When Guerrilla Games released Horizon Zero Dawn in 2017, it was a startlingly new direction for the studio. In years prior, the studio’s specialty had been Killzone, a first-person shooter series set in alien lands. Against all odds, Horizon Zero Dawn was a resounding success that introduced gamers to Aloy and her world filled with robot dinosaurs.
Although Horizon Zero Dawn manages to pull off stellar gameplay in a setting that remains beautiful despite the dystopian ruin sprawled throughout, Guerrilla Games is undoubtedly looking to outdo itself with Horizon Forbidden West, the next entry in the series. One of the gameplay elements that can stand to be greatly improved is the Flashpoint system. While its implementation in Horizon Zero Dawn allowed players to fine-tune Aloy’s personality to their liking, it seems to be only a skeleton of what can be done with the idea.
Flashpoints in Horizon Zero Dawn
In close to no time, Aloy has skyrocketed to become one of PlayStation’s most recognizable and beloved mascots. This is partially thanks to her personality. She remains fierce in the face of dangers much larger than her, and despite the challenges thrown in her path, giving up does not seem to be part of her game plan. Her fierceness is admirable, and her quirks from having grown up as an outcast can be amusing.
During Aloy’s interactions with various other characters, players will occasionally be given options regarding how they wish to respond. These are known as Flashpoints. The Flashpoints offer three possible types of reactions: Heart which elicits caring responses, Brain which triggers clever responses, and Fist which leads to aggressive responses.
Flashpoints allow players to identify with Aloy more by giving them agency with regard to how she reacts to the world around her, and this is a feature that is certainly appreciated. Unfortunately, the significance of Flashpoints is illusory, because they have minimal impact on the story or any of the game’s outcomes. Consequently, the weight of the player’s choices is removed.
There is a sense of powerlessness and a feeling of being fooled that arises when one realizes that the choices a game asks one to make bear little to no impact on the narrative. It is a complaint that has often been waged against story-based games that promise radically branching narratives yet ultimately tell relatively linear stories. While Horizon Zero Dawn never makes the promise of branching narratives, Flashpoints make players feel as though they are being given choices. However, in most cases, the choices are meaningless. When they do have an effect, it is always minimal, and they do little to make Aloy or the people she interacts with feel more alive or believable.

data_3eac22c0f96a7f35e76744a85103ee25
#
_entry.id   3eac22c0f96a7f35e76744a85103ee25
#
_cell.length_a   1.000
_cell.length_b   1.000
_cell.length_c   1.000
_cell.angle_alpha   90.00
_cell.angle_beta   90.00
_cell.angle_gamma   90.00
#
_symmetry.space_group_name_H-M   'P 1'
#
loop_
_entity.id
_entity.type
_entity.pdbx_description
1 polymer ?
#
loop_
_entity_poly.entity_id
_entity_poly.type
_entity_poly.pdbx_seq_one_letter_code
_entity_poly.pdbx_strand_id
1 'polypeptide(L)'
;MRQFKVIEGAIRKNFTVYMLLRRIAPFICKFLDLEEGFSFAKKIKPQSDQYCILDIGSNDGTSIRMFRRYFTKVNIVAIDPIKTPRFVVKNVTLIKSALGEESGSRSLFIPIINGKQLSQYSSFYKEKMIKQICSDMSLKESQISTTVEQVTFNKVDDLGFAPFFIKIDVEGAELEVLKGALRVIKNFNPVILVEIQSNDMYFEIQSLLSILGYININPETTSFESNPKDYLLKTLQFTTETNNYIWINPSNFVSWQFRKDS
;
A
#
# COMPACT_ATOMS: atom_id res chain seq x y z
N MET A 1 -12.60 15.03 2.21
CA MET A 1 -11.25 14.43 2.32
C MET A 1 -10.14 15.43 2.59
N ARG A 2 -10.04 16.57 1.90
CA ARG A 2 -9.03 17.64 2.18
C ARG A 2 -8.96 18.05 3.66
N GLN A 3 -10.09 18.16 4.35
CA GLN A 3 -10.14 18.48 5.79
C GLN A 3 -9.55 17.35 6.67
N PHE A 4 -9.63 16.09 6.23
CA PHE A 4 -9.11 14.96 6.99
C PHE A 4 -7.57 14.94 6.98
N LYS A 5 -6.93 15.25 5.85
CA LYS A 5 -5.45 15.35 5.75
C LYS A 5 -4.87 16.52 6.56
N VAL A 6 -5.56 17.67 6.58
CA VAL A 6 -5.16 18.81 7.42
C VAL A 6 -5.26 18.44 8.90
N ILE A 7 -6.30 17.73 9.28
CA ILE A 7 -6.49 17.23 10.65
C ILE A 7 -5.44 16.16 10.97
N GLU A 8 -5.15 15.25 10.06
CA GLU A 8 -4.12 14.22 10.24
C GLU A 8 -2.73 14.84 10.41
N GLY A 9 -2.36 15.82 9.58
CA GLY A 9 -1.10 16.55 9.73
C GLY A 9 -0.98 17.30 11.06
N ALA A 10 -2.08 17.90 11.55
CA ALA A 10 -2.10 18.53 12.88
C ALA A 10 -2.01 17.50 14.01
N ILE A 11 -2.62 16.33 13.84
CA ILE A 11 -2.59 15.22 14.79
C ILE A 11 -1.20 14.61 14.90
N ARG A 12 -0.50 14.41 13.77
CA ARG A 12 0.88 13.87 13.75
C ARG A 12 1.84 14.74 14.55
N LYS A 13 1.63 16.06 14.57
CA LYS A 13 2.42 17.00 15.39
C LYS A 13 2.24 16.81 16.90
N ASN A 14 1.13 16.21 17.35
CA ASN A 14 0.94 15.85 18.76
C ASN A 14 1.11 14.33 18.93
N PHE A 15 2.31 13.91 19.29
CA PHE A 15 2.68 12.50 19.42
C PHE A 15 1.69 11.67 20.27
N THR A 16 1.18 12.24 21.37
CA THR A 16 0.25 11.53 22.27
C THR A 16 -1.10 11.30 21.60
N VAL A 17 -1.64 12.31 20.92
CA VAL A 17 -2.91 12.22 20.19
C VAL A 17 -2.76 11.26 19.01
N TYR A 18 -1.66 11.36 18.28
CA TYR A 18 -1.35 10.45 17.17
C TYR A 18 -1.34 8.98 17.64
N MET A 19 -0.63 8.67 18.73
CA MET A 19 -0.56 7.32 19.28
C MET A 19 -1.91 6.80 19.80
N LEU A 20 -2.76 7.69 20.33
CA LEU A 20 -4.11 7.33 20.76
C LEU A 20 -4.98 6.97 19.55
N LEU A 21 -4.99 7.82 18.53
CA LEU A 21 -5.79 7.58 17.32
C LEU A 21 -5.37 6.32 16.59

Improvements to Flashpoints in Horizon Forbidden West
Flashpoints can be made to feel more meaningful without the inclusion of branching narratives or multiple plotlines. For an example of how this can be done, it would be useful to have a look at an open-world game that managed to make NPCs seem truly alive by making interactions with them feel meaningful.
In Red Dead Redemption 2, players are able to interact with almost all NPCs. If players choose to be nice to others, they can usually expect nice treatment back. Conversely, rude behavior typically invites rudeness in return. Furthermore, NPCs and settlements remember how players behave. Hence, if one decides to go on a shooting spree and get arrested, subsequent visits to a town will feature locals commenting on one’s arrest and misbehavior.
Without needing to be nearly as complex, Flashpoints in Horizon Forbidden West could be implemented in a similarly effective manner. If Aloy chooses to be nice to key characters, like the leader of a settlement, they should remember Aloy’s kindness and speak to her in kinder terms in the future. But things should not stop there. Choosing to be diplomatic should put her on good terms with the rest of the tribe, too, and she should expect friendlier comments and reactions when she visits the settlement again.
On the opposite end of the spectrum, players should have the full prerogative to serve up a rude response to a settlement leader they believe deserves it, but they should not be surprised if that results in a sour interaction with them later on. Furthermore, the rest of the tribe should be more hostile to Aloy, with perhaps a few NPCs making snide remarks as she passes.
Such an implementation would go a long way to making settlements and NPCs feel more dynamic and believable while allowing Flashpoints to be used to their full potential. Flashpoints could become a way of regulating Aloy's relationships with entire tribes, which would add weight to the choices that players make.
Regardless of what Guerrilla Games decides to end up doing, the few snippets that have been shown of Horizon Forbidden West already demonstrate that Horizon Zero Dawn's sequel is gearing up to be bigger and better in every single way. Hopefully, Flashpoints are one gameplay mechanic that gets a good rehaul.
Horizon Forbidden West is set to release on February 18, 2022 on PS4 and PS5.
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